American Chemical Society
es6b04308_si_001.pdf (1.15 MB)

Temporal Trend and Spatial Distribution of Speciated Atmospheric Mercury Emissions in China During 1978–2014

Download (1.15 MB)
journal contribution
posted on 2016-11-15, 00:00 authored by Qingru Wu, Shuxiao Wang, Guoliang Li, Sai Liang, Che-Jen Lin, Yafei Wang, Siyi Cai, Kaiyun Liu, Jiming Hao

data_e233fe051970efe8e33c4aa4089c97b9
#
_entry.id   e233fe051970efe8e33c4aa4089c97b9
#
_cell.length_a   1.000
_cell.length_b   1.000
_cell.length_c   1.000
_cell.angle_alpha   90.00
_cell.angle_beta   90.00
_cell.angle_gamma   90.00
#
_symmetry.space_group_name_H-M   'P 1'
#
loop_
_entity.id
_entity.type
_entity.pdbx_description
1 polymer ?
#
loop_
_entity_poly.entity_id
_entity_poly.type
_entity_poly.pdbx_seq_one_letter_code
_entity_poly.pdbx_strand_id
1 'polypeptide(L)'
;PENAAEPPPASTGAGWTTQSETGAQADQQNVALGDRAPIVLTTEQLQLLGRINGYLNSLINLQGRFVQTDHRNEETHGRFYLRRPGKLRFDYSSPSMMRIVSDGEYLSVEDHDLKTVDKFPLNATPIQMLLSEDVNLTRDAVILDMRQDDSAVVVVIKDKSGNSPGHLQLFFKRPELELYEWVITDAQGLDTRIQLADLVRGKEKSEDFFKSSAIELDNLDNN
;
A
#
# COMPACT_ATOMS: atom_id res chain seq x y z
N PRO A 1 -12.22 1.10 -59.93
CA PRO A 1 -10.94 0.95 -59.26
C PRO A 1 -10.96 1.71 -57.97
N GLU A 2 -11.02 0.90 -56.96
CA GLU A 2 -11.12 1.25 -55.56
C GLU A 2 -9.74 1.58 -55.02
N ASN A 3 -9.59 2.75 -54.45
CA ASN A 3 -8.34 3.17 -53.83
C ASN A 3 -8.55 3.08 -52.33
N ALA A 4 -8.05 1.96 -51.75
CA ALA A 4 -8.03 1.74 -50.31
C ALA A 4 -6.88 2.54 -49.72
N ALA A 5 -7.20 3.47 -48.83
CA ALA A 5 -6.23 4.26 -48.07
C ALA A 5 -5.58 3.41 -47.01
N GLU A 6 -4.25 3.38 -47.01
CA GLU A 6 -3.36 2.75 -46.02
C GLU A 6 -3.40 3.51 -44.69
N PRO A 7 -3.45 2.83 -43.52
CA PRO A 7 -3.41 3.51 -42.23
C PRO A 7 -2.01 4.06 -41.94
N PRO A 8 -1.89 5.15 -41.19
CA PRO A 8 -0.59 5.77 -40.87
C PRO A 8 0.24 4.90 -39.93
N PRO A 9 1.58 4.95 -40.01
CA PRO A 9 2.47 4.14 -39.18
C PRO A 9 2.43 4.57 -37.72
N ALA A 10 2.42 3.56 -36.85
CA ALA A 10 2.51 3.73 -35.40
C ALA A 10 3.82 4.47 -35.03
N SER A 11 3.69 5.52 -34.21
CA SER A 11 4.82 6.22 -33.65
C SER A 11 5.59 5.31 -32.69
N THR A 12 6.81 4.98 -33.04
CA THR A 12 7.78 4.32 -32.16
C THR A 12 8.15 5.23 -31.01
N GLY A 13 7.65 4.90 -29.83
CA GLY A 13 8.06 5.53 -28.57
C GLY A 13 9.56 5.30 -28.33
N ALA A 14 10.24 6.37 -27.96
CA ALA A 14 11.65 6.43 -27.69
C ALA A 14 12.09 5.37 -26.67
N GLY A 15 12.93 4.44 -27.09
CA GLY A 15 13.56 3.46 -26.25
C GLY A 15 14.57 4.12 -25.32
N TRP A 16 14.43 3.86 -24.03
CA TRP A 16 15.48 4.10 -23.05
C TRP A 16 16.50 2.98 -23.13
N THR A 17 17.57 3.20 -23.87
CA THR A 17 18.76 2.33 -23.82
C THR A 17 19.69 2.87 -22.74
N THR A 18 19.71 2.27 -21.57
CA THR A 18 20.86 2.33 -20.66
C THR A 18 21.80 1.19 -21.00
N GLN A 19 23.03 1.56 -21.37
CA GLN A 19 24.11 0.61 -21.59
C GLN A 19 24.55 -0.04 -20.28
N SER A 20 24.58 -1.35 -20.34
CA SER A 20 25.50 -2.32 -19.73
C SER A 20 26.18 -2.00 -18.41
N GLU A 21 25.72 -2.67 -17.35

Mercury pollution control has become a global goal. The accurate estimate of long-term mercury emissions in China is critical to evaluate the global mercury budget and the emission reduction potentials. In this study, we used a technology-based approach to compile a consistent series of China’s atmospheric mercury emissions at provincial level from 1978 to 2014. China totally emitted 13 294 t of anthropogenic mercury to air during 1978–2014, in which gaseous elemental mercury, gaseous oxidized mercury, and particulate-bound mercury accounted for 58.2%, 37.1%, and 4.7%, respectively. The mercury removed during this period were 2085 t in coal-fired power plants (counting 49% of mercury input), 7259 t in Zn smelting (79%), 771 t in coal-fired industrial boilers (25%), and 658 t in cement production plants (27%), respectively. Annual mercury emissions increased from 147 t in 1978 to 530 t in 2014. Both sectoral and spatial emissions of atmospheric mercury experienced significant changes. The largest mercury emission source evolved from coal-fired industrial boilers before 1998, to zinc smelting during 1999–2004, coal-fired power plants during 2005–2008, finally to cement production after 2009. Coal-fired industrial boilers and cement production have become critical hotpots for China’s mercury pollution control.